Tuesday, May 27, 2014
V is for Victory Gardens
It's springtime, and I have a close friend who loves to garden. And she's very good at it. She grows vegetables and fruit and often has plenty to share. A recent conversation with her brought to mind the Victory Gardens of WWII. During the war, families planted “Victory Gardens” to stretch their ration coupons and ensure there was enough food to send to troops overseas. More than twenty million gardens were planted across the United States, and by 1944 they were responsible for producing over 40% of all vegetables grown. People with no yards used window boxes, and some city dwellers created roof top gardens. Even First Lady Eleanor Roosevelt got involved when she put a Victory Garden on the White House grounds.
Because vegetable gardening was new to many people, the government issued pamphlets with instructions on how to prepare home grown vegetables, proper canning techniques and recipes. These pamphlets were specific to the various geographic areas of the country. Keep in mind that creating and maintaining these gardens added to an already overwhelming workload for the folks left at home, many of whom were women whose husbands were off at war.
My husband and I tried vegetable gardening when we were living in Virginia many years ago. We had an acre of land, and it seemed like a fun project. After all – how hard could it be? Well, considering that the year we did this we experienced a drought, it was very hard!
The soil where we lived was heavy clay, so before we did anything we had to till it and add peat moss to loosen it up. Once that was done, we added fertilizer and built mounded rows in which to put our seeds. Never ones do anything halfway, we planted a huge garden - bush beans, pole beans, carrots, several varieties of tomatoes, green peppers, hot peppers, corn, potatoes, and lettuce. We watered as we could (the town had rationed water usage due to the drought), weeded and watched. Finally! Sprouts began to push their way through the dirt then a few days later the leaves began to come on. It was working!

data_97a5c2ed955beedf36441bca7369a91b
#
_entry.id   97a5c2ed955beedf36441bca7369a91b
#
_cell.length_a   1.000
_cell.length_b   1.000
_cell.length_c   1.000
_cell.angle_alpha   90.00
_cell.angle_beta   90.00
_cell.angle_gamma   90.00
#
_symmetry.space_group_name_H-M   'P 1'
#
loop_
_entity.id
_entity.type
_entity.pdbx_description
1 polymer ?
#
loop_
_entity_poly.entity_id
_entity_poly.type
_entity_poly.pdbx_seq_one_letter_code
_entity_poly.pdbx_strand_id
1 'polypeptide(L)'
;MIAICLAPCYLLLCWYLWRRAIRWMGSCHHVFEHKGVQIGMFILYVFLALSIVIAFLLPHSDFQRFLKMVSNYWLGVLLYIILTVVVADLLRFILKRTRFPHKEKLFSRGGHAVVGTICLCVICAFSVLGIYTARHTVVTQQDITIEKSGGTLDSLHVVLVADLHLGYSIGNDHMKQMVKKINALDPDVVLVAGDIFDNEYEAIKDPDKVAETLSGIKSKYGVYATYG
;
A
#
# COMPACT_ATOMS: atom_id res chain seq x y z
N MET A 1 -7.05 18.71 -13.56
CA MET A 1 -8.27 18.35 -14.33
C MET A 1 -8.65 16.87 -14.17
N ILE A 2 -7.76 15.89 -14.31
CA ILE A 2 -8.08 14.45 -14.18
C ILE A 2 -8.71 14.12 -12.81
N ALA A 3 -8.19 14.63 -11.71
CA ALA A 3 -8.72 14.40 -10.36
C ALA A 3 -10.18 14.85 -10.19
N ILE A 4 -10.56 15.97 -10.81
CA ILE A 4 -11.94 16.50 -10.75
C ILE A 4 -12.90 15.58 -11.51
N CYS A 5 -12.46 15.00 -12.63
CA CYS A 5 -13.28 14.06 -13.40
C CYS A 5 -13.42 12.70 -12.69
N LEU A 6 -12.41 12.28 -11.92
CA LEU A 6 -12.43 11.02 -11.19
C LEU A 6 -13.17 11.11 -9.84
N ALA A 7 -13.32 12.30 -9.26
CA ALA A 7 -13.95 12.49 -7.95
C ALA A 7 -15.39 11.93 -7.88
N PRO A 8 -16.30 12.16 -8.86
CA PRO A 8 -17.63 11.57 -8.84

One morning I went out to check on the plants to see if there was anything to harvest. I trotted across the yard to the garden and noticed a pair of cute bunnies watching me from near by. I should have noticed their fat bellies and the satisfied gleam in their eyes. They had eaten the bean plants – every last one of them! There was a row of identical two inch stalks where the night before there had been beautiful little seedlings. Later we found out that most people fence their gardens for this very reason. Live and learn!
We had the garden for several years, and as time went by we got more knowledgeable and it got a little easier. But that first year's experience gave me a great appreciation for what folks did to get by during the war. And my hat is off to the many farmers who produce today's food for the public.
Have you ever planted a vegetable garden? How did it go?